Trafficking and Supply Chains: Risk and Responsibility
6th September 2016
University of Durham
As the OSCE convenes an important meeting on human trafficking in supply chains, one word keeps echoing in my brain: risk.
In recent years, those concerned with the issues of trafficking, forced labour and slavery (TFLS) have begun to focus on supply chains as a new arena of action; simultaneously, the Corporate Social Responsibility world has become increasingly alert to the issues of TFLS. We refer to this as the TFLS-supply chain nexus. As part of the DemandAT project, my colleague Fabiola Mieres and I have been conducting research on the range of initiatives that have been developed at this nexus. Such initiatives include laws, programs, policies, and campaigns undertaken at a number of different scales and through a variety of mechanisms. Our research seeks to document this variety, and whether the initiatives exhibit any common features.
In the course of this research, Dr. Mieres and I had been noting the emergence of a prominent message: namely, that trafficking, forced labour and slavery constitute a supply chain risk. We had discussed how the requirements under legislation such as the California Transparency in Supply Chains Act and the UK Modern Slavery Act seemed to be reinforcing and amplifying this message. Then, earlier this year, Dr. Mieres forwarded me an email with the subject line ‘Are You At Risk?’ The email advertised a webinar run by Source Intelligence. In one of their previous webinars, a speaker from Know the Chain highlighted Verite’s research documenting the prevalence of forced labour in Malaysia’s electronics industry. He then stated, ‘Any company that was unaware of this issue, that might be contracting with firms based in Malaysia, should be aware that this issue could potentially be impacting their brand or their business.’
The issue was framed in a similar way by the Office of the United Nations High Commissioner for Human Rights (OHCHR) in 2012: “Trafficking in persons has emerged as a key challenge and risk in a wide range of industries and sectors integrated into global markets, such as agriculture, information and communication technology, garments and textiles.” Comparable language is used by other policymakers and legislators, by advocates, by journalists, and (perhaps especially) by other consultancies and trainers.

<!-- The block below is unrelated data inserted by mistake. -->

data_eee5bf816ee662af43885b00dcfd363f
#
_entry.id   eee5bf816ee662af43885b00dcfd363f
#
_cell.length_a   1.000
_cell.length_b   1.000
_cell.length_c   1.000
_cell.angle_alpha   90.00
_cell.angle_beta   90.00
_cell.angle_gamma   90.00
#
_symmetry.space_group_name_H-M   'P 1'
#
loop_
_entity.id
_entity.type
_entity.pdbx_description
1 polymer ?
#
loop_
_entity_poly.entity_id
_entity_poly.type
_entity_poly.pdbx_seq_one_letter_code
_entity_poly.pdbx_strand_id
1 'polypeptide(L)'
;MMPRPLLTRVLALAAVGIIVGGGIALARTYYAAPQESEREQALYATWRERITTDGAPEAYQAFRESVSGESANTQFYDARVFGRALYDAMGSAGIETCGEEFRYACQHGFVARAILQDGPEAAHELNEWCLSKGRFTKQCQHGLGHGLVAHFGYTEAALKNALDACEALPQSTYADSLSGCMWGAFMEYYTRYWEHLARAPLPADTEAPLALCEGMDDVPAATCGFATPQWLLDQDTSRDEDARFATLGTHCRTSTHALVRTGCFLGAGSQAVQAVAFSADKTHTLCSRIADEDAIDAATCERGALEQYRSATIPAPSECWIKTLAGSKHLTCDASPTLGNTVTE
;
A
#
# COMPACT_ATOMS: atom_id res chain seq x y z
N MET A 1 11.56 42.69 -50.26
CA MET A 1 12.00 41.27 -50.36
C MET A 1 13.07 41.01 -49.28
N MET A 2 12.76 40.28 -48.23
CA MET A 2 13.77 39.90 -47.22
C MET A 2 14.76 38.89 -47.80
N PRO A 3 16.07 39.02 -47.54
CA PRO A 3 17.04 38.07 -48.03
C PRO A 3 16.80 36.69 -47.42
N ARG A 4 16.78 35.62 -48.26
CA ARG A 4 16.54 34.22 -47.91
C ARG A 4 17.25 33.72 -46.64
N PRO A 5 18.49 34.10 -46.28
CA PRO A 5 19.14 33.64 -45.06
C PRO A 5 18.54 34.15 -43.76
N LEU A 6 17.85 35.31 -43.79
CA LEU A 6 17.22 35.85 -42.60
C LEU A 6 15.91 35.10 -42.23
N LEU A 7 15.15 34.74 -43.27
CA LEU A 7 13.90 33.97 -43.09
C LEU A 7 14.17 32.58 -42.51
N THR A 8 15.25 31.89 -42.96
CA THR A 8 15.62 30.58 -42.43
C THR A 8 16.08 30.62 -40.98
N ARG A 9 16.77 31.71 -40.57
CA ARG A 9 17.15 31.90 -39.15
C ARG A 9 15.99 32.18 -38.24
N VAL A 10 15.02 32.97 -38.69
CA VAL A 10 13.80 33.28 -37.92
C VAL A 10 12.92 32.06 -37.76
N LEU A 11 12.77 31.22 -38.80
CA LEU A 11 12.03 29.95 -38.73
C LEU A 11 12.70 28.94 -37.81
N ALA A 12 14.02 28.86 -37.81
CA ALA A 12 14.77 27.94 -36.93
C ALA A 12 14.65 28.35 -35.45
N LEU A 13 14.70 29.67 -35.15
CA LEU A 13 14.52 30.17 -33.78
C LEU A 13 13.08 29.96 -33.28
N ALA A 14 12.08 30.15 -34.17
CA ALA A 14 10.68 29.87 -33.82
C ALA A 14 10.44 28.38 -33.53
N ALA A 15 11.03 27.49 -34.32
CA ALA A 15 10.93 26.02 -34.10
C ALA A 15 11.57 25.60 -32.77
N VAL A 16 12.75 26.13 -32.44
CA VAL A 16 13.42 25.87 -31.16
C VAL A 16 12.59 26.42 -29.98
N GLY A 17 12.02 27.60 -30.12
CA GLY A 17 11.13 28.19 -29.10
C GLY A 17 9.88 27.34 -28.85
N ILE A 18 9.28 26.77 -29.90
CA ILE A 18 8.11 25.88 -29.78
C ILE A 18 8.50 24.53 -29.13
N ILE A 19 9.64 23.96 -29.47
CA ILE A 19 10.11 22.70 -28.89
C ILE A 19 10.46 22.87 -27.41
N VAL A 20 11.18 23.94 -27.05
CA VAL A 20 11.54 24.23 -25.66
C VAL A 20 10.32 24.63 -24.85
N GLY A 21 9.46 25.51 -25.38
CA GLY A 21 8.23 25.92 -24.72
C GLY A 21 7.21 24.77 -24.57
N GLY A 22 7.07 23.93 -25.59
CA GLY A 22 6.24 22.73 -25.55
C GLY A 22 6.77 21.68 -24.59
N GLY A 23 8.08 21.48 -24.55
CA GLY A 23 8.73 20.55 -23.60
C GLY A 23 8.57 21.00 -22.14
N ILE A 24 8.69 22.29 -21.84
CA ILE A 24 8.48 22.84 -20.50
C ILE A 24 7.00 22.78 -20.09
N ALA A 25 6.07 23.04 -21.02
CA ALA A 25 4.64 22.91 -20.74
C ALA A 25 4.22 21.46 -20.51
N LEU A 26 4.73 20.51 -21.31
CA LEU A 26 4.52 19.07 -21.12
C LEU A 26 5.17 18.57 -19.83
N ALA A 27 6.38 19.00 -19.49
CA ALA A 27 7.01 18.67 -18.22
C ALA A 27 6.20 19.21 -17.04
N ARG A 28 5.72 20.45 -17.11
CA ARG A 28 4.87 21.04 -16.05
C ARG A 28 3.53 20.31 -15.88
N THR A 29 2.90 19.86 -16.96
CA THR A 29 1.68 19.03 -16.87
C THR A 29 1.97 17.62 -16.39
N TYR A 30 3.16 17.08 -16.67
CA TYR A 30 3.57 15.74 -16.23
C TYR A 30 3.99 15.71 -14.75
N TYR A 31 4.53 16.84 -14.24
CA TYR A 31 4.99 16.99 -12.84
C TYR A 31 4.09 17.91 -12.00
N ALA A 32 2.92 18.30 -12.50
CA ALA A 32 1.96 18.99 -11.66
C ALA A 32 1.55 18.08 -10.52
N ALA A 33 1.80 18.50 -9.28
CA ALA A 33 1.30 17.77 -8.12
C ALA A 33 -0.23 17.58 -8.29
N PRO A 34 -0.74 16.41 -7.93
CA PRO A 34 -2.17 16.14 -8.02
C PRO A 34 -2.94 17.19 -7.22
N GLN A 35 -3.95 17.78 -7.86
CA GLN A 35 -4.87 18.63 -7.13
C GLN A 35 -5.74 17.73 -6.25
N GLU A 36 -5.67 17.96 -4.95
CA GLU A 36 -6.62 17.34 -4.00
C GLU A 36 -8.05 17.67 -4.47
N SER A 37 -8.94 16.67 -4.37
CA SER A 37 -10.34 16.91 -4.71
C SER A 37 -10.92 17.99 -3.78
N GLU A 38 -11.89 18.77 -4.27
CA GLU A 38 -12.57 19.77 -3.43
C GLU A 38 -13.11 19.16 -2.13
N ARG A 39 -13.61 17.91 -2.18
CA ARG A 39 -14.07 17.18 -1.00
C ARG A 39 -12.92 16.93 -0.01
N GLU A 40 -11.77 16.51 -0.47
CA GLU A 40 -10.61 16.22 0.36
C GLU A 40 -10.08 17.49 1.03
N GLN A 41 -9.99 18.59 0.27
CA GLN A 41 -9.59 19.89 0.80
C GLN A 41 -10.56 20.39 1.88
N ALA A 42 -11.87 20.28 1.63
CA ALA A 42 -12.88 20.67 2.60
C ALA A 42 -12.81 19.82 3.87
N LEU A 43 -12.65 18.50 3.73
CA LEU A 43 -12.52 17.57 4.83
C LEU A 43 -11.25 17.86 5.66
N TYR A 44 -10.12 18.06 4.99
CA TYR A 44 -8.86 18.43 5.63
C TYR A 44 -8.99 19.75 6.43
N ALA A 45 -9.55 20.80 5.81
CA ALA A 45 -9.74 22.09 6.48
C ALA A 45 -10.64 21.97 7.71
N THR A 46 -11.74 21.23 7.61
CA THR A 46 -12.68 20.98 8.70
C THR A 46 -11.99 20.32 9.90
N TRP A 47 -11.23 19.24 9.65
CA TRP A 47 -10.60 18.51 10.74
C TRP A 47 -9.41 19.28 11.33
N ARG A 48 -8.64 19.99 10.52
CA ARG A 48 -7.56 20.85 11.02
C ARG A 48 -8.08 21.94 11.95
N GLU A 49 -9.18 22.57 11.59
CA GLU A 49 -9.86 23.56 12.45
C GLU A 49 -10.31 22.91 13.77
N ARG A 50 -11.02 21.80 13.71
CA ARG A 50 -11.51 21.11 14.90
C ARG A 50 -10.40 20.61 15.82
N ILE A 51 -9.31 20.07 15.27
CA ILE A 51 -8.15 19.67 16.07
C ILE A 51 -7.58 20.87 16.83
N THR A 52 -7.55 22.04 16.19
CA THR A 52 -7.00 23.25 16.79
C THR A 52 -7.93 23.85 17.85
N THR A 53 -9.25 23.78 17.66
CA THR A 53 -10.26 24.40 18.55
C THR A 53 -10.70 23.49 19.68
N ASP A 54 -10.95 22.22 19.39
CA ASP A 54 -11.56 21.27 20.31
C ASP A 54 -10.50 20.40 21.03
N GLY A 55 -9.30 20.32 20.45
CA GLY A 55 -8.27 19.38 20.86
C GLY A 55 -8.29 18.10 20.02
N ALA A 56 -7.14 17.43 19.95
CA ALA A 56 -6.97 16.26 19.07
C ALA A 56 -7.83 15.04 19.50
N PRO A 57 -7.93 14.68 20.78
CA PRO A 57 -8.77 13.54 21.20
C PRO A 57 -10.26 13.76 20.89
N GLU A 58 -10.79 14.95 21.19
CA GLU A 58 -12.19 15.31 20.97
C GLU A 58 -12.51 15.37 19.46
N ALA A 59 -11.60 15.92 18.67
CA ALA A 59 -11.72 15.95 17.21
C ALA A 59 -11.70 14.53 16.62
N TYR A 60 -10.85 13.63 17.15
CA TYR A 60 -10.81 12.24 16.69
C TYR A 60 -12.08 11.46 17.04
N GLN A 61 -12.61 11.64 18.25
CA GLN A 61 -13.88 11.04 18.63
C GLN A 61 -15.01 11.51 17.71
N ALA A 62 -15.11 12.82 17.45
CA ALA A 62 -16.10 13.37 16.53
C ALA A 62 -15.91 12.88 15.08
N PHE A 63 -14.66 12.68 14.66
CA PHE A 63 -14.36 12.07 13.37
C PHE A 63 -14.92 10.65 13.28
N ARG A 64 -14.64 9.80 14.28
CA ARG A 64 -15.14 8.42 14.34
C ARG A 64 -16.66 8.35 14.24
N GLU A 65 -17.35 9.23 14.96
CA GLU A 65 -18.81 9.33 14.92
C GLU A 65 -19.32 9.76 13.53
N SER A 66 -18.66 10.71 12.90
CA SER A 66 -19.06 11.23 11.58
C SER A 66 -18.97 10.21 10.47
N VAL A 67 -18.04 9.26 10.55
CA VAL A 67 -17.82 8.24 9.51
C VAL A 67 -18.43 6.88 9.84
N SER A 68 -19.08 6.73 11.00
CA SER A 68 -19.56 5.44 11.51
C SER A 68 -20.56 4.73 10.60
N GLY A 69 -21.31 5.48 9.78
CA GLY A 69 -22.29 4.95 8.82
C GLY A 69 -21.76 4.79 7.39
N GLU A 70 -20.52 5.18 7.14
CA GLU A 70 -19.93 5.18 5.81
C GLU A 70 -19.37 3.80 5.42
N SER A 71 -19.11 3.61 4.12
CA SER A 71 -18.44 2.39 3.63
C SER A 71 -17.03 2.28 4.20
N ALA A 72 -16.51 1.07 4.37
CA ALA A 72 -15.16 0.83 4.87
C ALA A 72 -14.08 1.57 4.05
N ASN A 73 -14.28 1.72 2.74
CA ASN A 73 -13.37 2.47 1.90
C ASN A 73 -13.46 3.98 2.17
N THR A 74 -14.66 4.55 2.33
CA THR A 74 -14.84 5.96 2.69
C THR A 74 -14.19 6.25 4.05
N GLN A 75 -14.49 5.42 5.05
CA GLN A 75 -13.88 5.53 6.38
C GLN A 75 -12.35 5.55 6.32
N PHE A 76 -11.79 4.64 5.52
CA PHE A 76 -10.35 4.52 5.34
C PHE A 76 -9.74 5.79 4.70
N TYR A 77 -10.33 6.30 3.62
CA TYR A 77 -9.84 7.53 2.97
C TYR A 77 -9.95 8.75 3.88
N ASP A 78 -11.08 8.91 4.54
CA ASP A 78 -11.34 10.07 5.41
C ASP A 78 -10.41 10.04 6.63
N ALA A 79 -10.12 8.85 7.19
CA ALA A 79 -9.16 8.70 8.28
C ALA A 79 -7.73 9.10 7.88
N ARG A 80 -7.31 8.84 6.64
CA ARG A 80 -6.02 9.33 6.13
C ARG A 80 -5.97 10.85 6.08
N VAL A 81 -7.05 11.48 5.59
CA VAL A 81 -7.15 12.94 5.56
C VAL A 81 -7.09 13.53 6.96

The message is aimed at pushing companies to take TFLS seriously not only for moral or ethical reasons, but also because of how their bottom line might be affected. Those delivering the message are pointing out the risks that firms face, ranging from reputational damage to outright liability. I would not dispute this point. However, it is crucial to consider what might be lost, obscured or downplayed by the focus on the risks that TFLS pose to businesses.
First, there is a danger in substituting ‘risk’ where we once spoke of ‘responsibility.’ The language of risk implies that the causes are elsewhere. Perhaps they include: the incapacity or unwillingness of foreign governments to protect workers’ rights; the vulnerability created by poverty, inequality and discrimination; unscrupulous traffickers, gangmasters, moneylenders, and smugglers who take advantage of these vulnerable individuals; so on and so forth. In short, the risk of trafficking emerges in an external environment which just happens to serve as a sourcing region for companies. By implication, the risk does not emerge from the dynamics of the supply chain itself. Rather, the supply chain is vulnerable to being contaminated by the phenomena. A 2014 article from the Wall Street Journal framed it this way, stating that, ‘few things are worse for a company or an industry than to be associated with human trafficking or slave labor.’